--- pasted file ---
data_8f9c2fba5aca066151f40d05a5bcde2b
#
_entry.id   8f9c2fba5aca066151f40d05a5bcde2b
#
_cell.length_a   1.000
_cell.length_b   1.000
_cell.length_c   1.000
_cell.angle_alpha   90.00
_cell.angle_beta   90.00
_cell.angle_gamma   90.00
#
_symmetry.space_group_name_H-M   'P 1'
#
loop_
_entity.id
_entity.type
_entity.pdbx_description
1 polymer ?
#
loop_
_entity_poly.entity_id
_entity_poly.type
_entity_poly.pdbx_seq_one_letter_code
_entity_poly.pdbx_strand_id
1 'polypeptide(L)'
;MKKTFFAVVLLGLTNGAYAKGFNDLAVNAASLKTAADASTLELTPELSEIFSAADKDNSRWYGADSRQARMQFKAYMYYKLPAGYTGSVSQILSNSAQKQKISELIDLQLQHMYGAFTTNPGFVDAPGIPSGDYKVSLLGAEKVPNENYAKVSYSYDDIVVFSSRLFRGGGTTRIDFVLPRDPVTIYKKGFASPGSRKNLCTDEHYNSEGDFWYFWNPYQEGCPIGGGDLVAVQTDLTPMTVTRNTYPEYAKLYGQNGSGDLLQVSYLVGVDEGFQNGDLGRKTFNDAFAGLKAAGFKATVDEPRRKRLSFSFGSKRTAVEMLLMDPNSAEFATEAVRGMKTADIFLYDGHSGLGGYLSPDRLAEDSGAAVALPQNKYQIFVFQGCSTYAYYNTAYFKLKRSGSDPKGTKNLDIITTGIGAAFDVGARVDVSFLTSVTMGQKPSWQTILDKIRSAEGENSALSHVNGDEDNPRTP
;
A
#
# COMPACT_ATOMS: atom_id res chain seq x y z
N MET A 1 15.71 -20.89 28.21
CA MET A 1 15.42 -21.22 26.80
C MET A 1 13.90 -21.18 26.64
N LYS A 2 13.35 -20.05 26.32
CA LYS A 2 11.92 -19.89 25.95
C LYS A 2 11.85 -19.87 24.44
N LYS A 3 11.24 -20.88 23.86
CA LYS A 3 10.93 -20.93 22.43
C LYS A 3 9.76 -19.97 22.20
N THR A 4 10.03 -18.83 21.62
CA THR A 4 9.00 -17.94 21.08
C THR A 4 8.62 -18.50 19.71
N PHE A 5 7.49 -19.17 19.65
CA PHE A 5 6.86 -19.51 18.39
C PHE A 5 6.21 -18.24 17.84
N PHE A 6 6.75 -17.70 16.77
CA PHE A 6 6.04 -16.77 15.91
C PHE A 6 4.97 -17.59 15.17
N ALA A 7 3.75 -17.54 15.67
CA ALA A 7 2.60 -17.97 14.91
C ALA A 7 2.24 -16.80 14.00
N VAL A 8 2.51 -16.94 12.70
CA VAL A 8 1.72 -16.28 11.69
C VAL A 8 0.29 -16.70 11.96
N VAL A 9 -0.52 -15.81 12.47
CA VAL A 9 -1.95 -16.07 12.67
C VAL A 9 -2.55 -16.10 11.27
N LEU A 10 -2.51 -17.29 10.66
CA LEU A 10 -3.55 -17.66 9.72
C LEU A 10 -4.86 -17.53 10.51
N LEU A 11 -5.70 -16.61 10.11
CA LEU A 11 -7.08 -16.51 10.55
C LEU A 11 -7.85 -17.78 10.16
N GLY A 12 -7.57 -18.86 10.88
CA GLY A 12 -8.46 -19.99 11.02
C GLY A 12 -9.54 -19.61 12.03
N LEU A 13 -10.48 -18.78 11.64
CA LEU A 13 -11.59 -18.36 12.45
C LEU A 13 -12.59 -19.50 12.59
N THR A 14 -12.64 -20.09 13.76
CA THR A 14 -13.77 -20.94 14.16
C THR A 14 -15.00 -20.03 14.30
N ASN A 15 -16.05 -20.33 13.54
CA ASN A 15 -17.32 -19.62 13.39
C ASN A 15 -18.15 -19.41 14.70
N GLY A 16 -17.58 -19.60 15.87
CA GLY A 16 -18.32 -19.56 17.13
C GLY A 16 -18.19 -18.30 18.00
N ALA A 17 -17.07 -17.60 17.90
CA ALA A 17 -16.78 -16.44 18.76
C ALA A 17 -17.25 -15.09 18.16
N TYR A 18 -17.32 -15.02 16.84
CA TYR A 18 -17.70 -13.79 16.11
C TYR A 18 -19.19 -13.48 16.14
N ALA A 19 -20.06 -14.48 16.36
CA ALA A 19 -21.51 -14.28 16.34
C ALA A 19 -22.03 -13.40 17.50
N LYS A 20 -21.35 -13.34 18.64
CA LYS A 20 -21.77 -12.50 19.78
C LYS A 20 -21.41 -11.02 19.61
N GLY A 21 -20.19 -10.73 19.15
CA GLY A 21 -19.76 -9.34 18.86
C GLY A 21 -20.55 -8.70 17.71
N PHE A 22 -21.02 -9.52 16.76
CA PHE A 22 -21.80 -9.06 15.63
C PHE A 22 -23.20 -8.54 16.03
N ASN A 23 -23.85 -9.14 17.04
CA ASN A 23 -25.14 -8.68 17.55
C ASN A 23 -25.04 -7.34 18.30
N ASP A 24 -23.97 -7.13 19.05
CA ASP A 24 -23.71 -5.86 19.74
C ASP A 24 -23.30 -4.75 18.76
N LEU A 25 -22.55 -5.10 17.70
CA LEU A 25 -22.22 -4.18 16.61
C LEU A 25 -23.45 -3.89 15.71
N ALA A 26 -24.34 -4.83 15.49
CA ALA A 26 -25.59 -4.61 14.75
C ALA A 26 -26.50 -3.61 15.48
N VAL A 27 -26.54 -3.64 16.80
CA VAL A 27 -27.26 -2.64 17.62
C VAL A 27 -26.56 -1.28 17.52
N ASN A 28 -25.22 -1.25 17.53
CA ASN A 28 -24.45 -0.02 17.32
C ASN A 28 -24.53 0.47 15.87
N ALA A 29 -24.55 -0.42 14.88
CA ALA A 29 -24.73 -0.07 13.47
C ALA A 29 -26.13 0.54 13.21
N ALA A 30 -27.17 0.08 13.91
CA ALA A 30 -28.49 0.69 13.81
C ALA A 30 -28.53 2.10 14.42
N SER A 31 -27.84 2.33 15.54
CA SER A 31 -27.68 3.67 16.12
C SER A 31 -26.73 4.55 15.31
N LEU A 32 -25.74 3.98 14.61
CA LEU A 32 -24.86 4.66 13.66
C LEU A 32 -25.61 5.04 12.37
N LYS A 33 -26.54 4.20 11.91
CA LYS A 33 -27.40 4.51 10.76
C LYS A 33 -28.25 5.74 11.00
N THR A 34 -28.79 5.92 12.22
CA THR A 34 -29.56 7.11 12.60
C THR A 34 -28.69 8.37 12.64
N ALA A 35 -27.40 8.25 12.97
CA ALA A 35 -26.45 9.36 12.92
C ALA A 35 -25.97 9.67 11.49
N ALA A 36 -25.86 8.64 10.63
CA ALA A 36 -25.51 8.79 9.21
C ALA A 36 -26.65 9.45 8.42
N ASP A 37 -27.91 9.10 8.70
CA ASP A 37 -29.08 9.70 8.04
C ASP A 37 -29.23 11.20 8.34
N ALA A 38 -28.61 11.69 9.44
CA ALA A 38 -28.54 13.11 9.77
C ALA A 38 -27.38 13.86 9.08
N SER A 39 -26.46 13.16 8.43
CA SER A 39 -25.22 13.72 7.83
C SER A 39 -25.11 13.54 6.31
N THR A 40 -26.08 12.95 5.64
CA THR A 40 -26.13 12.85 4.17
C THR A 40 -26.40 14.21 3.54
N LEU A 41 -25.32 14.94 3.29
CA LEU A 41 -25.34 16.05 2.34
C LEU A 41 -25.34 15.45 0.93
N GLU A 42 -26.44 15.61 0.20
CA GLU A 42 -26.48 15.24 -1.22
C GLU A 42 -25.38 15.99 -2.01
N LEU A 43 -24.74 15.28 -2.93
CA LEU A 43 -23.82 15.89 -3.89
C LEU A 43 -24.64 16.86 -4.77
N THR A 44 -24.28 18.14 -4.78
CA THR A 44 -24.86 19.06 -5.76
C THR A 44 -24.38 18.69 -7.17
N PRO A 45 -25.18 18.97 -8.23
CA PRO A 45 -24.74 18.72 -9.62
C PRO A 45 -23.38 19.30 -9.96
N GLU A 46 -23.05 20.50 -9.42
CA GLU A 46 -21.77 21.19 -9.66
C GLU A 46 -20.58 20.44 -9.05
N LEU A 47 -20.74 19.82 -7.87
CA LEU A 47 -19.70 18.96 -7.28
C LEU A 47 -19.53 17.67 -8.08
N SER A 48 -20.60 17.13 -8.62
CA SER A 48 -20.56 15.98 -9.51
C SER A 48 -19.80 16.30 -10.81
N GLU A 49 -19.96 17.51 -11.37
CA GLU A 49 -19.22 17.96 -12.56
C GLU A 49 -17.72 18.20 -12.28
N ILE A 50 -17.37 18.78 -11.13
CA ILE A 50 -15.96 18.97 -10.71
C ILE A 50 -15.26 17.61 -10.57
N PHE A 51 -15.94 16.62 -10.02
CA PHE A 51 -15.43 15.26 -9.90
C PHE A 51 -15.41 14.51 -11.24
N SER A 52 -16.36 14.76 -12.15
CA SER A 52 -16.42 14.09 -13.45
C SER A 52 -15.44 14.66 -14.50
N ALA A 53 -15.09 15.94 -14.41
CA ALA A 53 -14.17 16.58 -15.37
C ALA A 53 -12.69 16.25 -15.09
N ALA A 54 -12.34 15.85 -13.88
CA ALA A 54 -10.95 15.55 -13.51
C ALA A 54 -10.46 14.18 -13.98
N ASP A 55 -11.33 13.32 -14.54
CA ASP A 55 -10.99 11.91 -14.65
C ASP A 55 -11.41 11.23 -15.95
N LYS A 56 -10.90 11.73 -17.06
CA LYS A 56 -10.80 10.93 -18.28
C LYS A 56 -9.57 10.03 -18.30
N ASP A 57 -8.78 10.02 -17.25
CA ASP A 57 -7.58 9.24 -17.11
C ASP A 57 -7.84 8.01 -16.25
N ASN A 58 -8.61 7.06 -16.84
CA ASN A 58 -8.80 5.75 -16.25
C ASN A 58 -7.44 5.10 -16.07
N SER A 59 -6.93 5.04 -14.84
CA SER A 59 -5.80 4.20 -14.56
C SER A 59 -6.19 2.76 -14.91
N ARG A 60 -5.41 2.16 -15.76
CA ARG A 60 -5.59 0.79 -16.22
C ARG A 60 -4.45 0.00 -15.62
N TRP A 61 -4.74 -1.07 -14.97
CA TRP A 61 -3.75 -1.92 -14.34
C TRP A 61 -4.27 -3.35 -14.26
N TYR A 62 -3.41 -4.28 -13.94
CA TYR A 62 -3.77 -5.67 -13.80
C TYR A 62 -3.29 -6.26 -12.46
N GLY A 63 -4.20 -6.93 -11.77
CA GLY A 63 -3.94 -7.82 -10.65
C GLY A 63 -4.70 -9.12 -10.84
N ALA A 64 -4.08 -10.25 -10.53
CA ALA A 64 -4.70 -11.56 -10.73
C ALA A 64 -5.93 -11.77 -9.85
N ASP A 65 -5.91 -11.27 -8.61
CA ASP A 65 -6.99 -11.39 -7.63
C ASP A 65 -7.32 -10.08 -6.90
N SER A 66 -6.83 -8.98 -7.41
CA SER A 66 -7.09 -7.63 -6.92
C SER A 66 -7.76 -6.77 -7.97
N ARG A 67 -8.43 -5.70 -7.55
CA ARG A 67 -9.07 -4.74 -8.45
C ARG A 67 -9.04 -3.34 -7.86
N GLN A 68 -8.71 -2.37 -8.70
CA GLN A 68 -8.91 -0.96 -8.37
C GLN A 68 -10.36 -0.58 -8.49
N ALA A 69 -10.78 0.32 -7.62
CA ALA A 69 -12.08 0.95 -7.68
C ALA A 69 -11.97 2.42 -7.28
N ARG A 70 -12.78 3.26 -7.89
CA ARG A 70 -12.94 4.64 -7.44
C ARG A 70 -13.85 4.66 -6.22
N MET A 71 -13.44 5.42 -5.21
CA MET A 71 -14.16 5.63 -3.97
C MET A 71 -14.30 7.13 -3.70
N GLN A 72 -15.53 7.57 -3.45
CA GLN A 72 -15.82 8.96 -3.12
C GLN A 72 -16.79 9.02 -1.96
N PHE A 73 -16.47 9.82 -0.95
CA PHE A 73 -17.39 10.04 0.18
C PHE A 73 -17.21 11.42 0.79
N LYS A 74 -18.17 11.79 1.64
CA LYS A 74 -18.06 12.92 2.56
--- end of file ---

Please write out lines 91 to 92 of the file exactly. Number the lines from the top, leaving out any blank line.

N GLY A 21 -20.19 -10.73 19.15
CA GLY A 21 -19.76 -9.34 18.86